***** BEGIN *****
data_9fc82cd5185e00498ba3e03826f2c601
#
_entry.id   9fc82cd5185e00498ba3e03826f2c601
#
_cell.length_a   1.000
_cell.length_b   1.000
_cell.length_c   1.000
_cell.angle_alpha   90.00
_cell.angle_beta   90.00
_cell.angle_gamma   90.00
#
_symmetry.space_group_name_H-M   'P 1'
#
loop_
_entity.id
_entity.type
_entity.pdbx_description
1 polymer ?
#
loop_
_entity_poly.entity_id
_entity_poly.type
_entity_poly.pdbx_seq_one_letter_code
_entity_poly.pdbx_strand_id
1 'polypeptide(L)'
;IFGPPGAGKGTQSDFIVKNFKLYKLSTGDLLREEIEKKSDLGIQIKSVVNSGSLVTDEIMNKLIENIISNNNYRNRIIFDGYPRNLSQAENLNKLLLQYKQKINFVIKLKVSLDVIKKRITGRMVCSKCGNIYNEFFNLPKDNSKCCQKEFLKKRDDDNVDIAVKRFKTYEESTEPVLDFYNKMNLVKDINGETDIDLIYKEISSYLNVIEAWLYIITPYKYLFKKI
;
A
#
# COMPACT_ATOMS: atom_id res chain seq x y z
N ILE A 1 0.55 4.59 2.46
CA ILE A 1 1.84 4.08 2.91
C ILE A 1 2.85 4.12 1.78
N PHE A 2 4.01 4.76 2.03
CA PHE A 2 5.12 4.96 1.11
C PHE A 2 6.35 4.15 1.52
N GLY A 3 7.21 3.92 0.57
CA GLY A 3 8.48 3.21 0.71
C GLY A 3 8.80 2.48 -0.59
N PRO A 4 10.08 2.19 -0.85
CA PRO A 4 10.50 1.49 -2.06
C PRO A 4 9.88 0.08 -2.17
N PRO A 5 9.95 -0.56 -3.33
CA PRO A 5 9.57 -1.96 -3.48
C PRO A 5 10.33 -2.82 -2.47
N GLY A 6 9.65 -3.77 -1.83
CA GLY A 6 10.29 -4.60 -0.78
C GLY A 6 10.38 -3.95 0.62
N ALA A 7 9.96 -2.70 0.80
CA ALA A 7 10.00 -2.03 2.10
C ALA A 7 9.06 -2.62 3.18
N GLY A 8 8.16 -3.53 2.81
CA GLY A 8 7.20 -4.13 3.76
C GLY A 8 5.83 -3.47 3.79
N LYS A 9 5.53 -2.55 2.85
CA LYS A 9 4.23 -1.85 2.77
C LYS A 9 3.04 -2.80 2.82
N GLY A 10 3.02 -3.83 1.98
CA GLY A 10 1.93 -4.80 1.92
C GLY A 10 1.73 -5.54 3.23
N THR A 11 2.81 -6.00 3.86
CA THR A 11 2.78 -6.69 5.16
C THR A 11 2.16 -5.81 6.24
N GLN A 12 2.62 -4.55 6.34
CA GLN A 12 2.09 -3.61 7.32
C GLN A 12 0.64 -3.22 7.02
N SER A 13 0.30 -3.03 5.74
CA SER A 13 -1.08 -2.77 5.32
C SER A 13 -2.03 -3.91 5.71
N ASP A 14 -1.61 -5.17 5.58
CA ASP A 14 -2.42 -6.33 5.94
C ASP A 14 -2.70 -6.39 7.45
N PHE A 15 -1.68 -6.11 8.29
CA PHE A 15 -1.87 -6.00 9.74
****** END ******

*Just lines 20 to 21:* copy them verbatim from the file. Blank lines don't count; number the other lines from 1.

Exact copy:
loop_
_entity_poly.entity_id